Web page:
News briefs include finding of illegal workers in Pratt; elderly loneliness addressed; meeting

Jennifer Stultz
Pratt Tribune

News Briefs:

Pratt’s former Playa Azul restaurant part of undocumented-worker sting

The Department of Justice has issued warrants for illegal immigrant worker sting.

Homeland Security Investigations (HSI) agents, with the assistance of numerous local, states, and federal agencies, executed a series of search warrants on August 25, 2021 at 10 locations in Missouri, Kansas and Oklahoma. Federal agents have so far arrested 14 of the 19 defendants who are charged in a federal racketeering conspiracy to hire undocumented workers.

On June 7, 2019, HSI inspected 10 restaurants in Missouri, Kansas, and Oklahoma. Those restaurants operated under LLCs, doing business as El Charro (Claremore, Butler and Springfield), Playa Azul (Great Bend, Pratt, Kan., and Wichita, Kan.), Iguana Azul (Nevada, Mo.), Los Sauces (Nevada, Mo.), and La Paloma (Springfield). All of them were found to have employed unauthorized workers. Approximately 68 percent of the employees audited at the restaurants were not authorized to work in the United States.

The recent federal indictment alleges that 17 of the 19 co-defendants were part of an organized criminal enterprise from July 2003 to Aug. 10, 2021, that smuggled Mexican, Guatemalan, and El Salvadoran nationals who were not authorized to live or work in the United States. Conspirators allegedly harbored them in Missouri, Kansas, Arkansas and Oklahoma, and created a network of restaurants operating as LLCs in states throughout the Midwest. The defendants allegedly supplied these restaurants with undocumented workers to staff positions at the restaurants. According to the indictment, conspirators did not pay the appropriate state and federal payroll taxes, overtime wages, and worker's compensation for the unauthorized employees.The Stafford County Historical and Genealogical Society will hold their annual meeting at 9:30 a.m., Monday, Sept. 13, at the museum library, 100 N. Main Street in Stafford. Members are encouraged to attend and the public is invited.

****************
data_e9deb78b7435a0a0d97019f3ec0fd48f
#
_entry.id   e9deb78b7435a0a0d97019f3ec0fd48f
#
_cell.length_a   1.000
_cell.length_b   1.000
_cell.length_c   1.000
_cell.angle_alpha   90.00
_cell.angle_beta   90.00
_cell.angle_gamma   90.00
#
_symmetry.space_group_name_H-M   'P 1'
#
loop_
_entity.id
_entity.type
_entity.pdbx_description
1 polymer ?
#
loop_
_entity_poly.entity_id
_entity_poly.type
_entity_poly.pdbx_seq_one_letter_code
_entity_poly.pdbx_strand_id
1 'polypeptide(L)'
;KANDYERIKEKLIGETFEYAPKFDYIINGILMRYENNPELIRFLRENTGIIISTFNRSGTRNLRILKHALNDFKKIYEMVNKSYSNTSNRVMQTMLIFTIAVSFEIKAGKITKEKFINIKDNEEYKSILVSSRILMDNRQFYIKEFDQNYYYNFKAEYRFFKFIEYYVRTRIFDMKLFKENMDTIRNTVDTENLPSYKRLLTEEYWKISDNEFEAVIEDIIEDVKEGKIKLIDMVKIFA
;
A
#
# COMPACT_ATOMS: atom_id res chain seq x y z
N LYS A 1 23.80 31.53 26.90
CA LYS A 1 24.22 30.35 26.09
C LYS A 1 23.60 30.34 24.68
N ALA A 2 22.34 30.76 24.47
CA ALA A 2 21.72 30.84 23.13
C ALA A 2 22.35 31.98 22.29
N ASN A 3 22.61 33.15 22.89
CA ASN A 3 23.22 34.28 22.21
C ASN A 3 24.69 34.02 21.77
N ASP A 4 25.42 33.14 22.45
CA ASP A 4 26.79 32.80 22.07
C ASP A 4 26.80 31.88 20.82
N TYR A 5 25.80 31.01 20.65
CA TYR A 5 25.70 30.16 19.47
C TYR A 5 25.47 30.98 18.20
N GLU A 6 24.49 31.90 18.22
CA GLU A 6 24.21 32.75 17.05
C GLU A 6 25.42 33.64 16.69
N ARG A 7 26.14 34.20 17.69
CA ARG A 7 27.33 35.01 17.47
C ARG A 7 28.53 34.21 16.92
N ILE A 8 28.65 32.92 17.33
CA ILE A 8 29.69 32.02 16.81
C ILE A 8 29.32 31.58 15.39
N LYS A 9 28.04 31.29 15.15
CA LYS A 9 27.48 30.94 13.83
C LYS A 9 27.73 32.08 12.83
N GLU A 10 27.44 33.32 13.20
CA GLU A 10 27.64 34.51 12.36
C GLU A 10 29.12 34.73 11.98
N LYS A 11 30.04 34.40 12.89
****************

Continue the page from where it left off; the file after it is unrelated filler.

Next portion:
In addition to smuggling and harboring undocumented workers, the indictment alleges the racketeering activity included fraud (in connection with identification documents), fraud and misuse of visas and other documents, and money laundering.

Stafford County society to hold annual meeting

The Stafford County Historical and Genealogical Society will hold their annual meeting at 9:30 a.m., Monday, Sept. 13, at the museum library, 100 N. Main Street in Stafford. Members are encouraged to attend and the public is invited.

Greensburg sends in tourism totals

The Big Well Museum in Greensburg welcomed 154 visitors from 20 states and countries, including Canada and S. Africa in the last week of August 2021.

Loneliness addressed by Stafford County seniors

Sandyland Shepherd's Center's August Lunch & Learn addressed “Staying Connected: You Are Not Alone.” On Wednesday, August 25, Amanda Boles from Southwest Kansas Area Aging office met with area residents to discuss issues surrounding loneliness.

According to the National Institute on Aging, losing a sense of connection and community changes a person’s perception of the world and research has linked social isolation and loneliness to higher risks for a variety of physical and mental conditions.

“Loneliness acts as a fertilizer for other diseases,” said Dr. Steve Cole, director of the Social Genomics Core Laboratory at the University of California, Los Angeles and researching the different ways that loneliness affects how your mind and body function. “Loneliness promotes several different types of wear and tear on the body.” (https://www.nia.nih.gov/ news/social-isolation-loneliness-older-people-pose-health-risks).

Those who attended the informational luncheon at the Ida Long Goodman Memorial Library Community Room said they were uplifted by the event. A light lunch was provided by Cutright Productions and SSC TV3.